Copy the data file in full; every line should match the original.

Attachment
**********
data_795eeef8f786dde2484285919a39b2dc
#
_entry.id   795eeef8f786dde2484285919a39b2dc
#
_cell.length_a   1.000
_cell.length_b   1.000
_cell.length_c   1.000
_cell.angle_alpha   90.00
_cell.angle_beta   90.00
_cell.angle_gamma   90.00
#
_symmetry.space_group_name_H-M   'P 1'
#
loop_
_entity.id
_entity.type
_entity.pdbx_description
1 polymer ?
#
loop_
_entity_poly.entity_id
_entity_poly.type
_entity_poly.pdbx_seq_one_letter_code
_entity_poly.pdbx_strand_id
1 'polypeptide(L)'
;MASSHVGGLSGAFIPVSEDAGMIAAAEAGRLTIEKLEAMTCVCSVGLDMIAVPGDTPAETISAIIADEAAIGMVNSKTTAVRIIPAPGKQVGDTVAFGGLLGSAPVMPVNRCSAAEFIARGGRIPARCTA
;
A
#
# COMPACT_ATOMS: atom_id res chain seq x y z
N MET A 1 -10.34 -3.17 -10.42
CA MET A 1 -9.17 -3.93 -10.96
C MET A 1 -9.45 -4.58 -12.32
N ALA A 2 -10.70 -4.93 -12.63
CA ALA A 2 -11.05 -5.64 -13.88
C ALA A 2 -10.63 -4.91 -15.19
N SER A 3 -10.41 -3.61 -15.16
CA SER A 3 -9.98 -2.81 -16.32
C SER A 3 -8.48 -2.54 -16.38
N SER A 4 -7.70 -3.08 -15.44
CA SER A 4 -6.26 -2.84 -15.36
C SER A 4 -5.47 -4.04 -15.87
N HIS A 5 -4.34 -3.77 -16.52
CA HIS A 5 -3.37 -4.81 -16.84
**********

data_795eeef8f786dde2484285919a39b2dc
#
_entry.id   795eeef8f786dde2484285919a39b2dc
#
_cell.length_a   1.000
_cell.length_b   1.000
_cell.length_c   1.000
_cell.angle_alpha   90.00
_cell.angle_beta   90.00
_cell.angle_gamma   90.00
#
_symmetry.space_group_name_H-M   'P 1'
#
loop_
_entity.id
_entity.type
_entity.pdbx_description
1 polymer ?
#
loop_
_entity_poly.entity_id
_entity_poly.type
_entity_poly.pdbx_seq_one_letter_code
_entity_poly.pdbx_strand_id
1 'polypeptide(L)'
;MASSHVGGLSGAFIPVSEDAGMIAAAEAGRLTIEKLEAMTCVCSVGLDMIAVPGDTPAETISAIIADEAAIGMVNSKTTAVRIIPAPGKQVGDTVAFGGLLGSAPVMPVNRCSAAEFIARGGRIPARCTA
;
A
#
# COMPACT_ATOMS: atom_id res chain seq x y z
N MET A 1 -10.34 -3.17 -10.42
CA MET A 1 -9.17 -3.93 -10.96
C MET A 1 -9.45 -4.58 -12.32
N ALA A 2 -10.70 -4.93 -12.63
CA ALA A 2 -11.05 -5.64 -13.88
C ALA A 2 -10.63 -4.91 -15.19
N SER A 3 -10.41 -3.61 -15.16
CA SER A 3 -9.98 -2.81 -16.32
C SER A 3 -8.48 -2.54 -16.38
N SER A 4 -7.70 -3.08 -15.44
CA SER A 4 -6.26 -2.84 -15.36
C SER A 4 -5.47 -4.04 -15.87
N HIS A 5 -4.34 -3.77 -16.52
CA HIS A 5 -3.37 -4.81 -16.84